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Independent voices from the The Washington Times Communities
Topic - Anatoly Karpov
What next for Magnus the Magnificent? The victory of the young, dynamic Norwegian GM Magnus Carlsen in dethroning world champion Viswanathan Anand in their title match last week has sent an electric thrill through fans of the game worldwide.
He was one of the game's greatest tacticians, equally at home on offense and defense in the most complicated situations. He was masterful at disarming a volatile, unpredictable opponent, and he held his own against the greatest players the game has ever known. He also played chess pretty well.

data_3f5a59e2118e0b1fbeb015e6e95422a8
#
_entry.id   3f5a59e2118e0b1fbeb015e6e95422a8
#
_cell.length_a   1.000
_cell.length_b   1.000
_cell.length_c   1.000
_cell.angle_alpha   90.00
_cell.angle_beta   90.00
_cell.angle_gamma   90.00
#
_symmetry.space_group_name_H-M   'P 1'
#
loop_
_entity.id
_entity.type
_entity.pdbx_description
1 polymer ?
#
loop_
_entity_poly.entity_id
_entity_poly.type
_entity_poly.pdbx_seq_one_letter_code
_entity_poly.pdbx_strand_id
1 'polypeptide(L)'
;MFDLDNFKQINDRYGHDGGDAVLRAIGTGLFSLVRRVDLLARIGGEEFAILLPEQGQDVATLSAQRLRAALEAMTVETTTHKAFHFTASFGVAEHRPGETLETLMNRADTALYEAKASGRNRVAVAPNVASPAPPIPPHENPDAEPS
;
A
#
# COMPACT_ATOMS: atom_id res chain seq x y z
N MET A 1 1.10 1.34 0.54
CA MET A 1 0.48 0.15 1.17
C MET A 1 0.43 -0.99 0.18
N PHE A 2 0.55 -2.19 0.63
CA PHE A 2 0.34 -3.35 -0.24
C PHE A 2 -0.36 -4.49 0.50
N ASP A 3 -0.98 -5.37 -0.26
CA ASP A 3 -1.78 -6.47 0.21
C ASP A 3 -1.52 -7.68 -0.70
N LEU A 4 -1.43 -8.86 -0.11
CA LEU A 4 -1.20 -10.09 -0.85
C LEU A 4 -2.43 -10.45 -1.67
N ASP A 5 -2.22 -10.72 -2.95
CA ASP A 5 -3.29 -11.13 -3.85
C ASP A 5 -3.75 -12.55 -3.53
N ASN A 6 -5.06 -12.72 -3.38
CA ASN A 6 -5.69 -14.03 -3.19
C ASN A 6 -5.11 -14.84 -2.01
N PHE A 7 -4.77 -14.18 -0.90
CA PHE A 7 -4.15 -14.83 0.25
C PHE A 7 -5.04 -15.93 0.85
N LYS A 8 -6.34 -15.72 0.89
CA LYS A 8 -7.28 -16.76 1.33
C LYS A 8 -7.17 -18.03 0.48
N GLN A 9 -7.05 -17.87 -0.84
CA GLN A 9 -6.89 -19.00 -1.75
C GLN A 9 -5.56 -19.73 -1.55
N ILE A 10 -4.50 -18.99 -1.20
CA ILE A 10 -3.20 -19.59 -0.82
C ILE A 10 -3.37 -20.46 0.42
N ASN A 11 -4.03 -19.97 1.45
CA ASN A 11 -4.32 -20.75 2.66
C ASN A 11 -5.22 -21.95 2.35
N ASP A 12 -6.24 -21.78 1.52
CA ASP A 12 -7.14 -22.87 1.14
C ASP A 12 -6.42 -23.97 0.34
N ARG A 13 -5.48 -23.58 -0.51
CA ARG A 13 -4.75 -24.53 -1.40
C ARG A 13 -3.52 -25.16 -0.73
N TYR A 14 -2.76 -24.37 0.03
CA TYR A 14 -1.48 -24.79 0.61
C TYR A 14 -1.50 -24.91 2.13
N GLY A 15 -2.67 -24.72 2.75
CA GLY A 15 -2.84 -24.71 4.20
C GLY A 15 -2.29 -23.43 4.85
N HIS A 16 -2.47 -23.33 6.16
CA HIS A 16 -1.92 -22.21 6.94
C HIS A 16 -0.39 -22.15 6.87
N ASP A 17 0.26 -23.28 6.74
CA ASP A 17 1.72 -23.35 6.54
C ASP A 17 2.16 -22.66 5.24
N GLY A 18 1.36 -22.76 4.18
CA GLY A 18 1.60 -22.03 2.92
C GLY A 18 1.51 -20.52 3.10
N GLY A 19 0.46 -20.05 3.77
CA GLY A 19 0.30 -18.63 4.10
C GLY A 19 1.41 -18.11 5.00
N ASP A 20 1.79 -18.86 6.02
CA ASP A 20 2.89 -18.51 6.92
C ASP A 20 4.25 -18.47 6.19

We were going to start this week's column with a preview of the coming Anand-Carlsen world title match when word came over the weekend of the passing of New York GM Robert Byrne at the age of 84.
Norwegian GM Magnus Carlsen's moonwalking gambit getting ahead while moving backward inspires some thoughts on some of the game's most famous losses over the years.
It's a paradox: Our beloved game, so rigorously logical and immune to deceit at the chessboard, rests on a foundation of lies.
Though they fell short of the summit, you could make a pretty formidable team from what might be called the Also-Rans Club.
The game lost a true superstar last week with the death of Serbian GM Svatozar Gligoric at the age of 89.
He boasted a record and a resume as impressive as anyone who ever played the game, but it always seemed that three-time world champion Mikhail Botvinnik was more admired than loved by chess players around the world.